"If something is a good idea, then it will probably come true," Mead says, "either because of economic pressures, or just simply invention. Technology tends to climb on its own past accomplishments. If you've solved three or four problems, you can probably solve eight more."

Disc-Driven: The famous "identity discs" in Tron — also from 1982 — got a sleek update in Tron: Legacy (with Jeff Bridges, above). Ironically, as visual futurist Syd Mead notes, technological reality has outstripped the fantasy: Nowadays, nobody needs a disc to track you and your data.

Disc-Driven: The famous "identity discs" in Tron — also from 1982 — got a sleek update in Tron: Legacy (with Jeff Bridges, above). Ironically, as visual futurist Syd Mead notes, technological reality has outstripped the fantasy: Nowadays, nobody needs a disc to track you and your data. Disney Enterprises Inc. hide caption

itoggle caption Disney Enterprises Inc.

'It Is Sort Of Frightening'

Defining "good idea" isn't always easy, though. The Minority Report technology that targets advertisements to its hero's specific desires also (and not incidentally) feeds information about location and identity to a central authority. In Tron, the 1982 cult classic about a man who gets uploaded into a computer network, the characters carry "identity discs" that capture "everything [they] do or learn."

The only thing out of date about that, some would argue, is that the corporations and government organizations tracking your behavior nowadays don't even need you to carry a disc.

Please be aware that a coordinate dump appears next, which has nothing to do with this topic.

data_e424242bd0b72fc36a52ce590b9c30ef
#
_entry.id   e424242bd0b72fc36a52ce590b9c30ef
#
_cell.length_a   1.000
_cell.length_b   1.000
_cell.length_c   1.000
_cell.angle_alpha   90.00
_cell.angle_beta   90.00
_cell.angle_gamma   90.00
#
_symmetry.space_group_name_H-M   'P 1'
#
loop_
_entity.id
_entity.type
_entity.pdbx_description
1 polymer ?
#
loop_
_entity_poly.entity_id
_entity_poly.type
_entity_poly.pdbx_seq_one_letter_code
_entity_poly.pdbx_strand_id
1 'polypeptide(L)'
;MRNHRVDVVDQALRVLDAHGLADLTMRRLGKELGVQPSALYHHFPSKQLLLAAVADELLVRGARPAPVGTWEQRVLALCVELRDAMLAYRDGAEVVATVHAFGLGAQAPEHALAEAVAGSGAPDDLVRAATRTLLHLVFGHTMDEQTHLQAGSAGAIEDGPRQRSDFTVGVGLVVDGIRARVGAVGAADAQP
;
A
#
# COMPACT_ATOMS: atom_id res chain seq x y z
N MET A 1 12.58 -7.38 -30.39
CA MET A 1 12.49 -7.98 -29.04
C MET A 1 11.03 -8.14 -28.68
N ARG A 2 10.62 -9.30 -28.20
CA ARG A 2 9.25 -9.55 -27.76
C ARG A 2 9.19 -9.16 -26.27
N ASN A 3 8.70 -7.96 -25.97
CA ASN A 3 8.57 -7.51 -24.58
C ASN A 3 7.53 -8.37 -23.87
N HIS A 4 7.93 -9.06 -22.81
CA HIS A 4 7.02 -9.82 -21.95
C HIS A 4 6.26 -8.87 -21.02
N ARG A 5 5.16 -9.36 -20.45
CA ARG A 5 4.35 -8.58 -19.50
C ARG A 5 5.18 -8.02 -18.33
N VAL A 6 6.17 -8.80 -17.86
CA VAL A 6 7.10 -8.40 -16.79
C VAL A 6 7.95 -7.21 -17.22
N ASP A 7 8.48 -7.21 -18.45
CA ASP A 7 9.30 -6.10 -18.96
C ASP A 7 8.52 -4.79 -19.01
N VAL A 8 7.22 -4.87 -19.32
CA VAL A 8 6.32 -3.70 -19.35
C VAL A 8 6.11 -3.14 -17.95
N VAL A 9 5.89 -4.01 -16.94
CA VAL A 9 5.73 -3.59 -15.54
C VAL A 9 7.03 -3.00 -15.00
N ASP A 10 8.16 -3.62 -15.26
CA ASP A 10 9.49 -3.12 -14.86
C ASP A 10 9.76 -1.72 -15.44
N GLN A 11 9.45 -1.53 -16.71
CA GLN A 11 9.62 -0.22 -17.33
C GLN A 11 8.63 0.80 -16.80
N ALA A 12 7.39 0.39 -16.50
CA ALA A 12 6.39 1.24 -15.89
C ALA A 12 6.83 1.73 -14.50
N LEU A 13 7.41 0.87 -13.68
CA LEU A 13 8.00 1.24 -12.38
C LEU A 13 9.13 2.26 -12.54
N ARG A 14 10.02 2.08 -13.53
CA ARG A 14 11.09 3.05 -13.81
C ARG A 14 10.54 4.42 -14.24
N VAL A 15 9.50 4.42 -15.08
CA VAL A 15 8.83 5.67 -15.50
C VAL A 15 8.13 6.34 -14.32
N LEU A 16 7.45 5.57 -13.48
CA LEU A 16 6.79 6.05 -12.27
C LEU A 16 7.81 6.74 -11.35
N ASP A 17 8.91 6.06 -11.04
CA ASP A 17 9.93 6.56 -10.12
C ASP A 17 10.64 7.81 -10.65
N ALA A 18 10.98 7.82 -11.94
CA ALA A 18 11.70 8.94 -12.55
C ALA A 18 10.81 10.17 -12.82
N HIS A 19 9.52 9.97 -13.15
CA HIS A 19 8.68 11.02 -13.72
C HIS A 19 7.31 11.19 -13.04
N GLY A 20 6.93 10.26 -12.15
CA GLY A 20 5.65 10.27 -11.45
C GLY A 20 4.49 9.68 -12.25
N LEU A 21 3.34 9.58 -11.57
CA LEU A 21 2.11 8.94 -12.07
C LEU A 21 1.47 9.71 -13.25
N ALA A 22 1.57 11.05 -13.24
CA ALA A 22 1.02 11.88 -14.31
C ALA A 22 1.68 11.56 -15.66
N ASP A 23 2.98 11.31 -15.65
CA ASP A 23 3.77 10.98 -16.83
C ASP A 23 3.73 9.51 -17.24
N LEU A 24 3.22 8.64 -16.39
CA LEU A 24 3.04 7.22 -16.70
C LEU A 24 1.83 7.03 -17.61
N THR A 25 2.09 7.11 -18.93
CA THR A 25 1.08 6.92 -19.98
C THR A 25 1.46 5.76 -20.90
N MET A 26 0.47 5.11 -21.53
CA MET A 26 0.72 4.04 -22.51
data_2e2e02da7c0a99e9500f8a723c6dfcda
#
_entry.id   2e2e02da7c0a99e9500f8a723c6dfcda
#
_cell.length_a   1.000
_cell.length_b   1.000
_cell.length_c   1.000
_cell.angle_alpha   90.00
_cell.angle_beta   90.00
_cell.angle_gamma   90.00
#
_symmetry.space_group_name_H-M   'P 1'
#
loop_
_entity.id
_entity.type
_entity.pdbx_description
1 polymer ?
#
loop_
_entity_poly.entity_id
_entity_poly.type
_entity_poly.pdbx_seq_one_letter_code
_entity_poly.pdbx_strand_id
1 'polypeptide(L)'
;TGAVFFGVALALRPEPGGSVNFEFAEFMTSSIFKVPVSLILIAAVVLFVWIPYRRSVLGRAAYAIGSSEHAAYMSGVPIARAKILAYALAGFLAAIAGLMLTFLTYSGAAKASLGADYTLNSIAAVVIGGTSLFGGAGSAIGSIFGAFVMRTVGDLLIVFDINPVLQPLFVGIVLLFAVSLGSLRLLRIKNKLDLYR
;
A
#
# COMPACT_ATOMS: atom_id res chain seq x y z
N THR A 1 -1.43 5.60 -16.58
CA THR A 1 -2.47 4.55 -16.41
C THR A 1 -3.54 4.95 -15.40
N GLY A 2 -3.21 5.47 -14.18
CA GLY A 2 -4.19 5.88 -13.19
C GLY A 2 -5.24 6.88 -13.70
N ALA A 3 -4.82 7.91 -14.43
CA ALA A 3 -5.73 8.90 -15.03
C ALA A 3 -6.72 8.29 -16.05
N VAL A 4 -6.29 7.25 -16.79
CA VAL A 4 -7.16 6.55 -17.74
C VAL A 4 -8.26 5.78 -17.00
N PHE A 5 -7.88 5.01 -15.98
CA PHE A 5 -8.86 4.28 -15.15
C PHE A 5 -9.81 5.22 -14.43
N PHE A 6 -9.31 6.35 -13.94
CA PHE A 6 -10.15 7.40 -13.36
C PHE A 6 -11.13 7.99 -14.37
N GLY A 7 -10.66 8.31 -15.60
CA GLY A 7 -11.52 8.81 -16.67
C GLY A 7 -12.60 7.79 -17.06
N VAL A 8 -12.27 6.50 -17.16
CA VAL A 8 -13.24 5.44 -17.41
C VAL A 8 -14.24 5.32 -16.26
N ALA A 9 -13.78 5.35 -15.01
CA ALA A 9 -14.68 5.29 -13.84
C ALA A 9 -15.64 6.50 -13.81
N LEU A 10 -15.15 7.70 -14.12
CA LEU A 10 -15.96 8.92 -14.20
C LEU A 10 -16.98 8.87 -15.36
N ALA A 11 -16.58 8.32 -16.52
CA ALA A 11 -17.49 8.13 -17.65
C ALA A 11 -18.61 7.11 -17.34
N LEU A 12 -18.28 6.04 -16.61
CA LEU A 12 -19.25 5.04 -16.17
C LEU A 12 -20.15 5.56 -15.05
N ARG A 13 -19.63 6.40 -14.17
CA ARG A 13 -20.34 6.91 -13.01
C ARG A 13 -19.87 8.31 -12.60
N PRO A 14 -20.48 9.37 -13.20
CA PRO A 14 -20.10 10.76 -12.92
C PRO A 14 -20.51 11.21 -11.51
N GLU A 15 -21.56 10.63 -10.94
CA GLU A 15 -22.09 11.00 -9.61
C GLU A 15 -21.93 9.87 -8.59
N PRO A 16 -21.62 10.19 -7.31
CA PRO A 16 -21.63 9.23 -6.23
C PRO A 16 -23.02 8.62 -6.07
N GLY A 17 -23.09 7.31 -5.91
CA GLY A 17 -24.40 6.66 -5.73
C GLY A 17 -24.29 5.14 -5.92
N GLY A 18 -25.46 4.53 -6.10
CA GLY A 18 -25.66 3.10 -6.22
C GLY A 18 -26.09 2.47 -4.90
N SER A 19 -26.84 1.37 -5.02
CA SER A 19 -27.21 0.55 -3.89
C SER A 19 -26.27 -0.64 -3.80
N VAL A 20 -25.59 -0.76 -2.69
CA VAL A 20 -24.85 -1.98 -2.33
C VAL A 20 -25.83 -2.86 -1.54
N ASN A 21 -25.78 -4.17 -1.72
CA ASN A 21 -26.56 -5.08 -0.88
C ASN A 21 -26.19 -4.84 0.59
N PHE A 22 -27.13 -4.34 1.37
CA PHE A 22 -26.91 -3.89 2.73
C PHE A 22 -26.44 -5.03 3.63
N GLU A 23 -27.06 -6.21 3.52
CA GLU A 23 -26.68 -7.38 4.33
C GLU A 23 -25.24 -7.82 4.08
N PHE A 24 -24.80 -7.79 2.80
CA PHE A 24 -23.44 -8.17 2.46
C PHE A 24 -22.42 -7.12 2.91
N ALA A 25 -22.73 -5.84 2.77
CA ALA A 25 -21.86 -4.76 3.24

"Your personal information is tracked 24 hours a day," Mead agrees. "Every time you go to the bank, every time you swipe your credit cards, that is remembered by some system or other. ... Cellphones: By triangulation, they know where you are all the time you're using your phones. So it is sort of frightening."

Indeed, when you think about it, a lot of science fiction puts some pretty dazzling technology into the hands of some pretty ruthless people: nefarious criminals, totalitarian governments. It's a distinctly dystopian approach to the connected life.

Mead isn't entirely a pessimist, though.

"The critical thing is that technology, when it becomes widespread, is not owned by a top-down agency," he points out. "What's driving the revolution of social response in a lot of the countries around the world is [that] more people have cellphones, they have Facebook accounts, Twitter accounts. They can access the information outside the closure that their political environments impose on them. And that's a very comforting thing."

There's an analogy Mead likes to use: "A knife is a very dangerous object if you use it as a weapon," he notes, "but you can bone a duck and create a delicious gourmet dish."

Cold comfort to the duck, of course. But then, "ducks don't have a political base," Mead jokes.

The larger point, he says, is that technology itself is amoral. "Technology is invented, and it goes into the broad universe, where it does neat things or horrible things."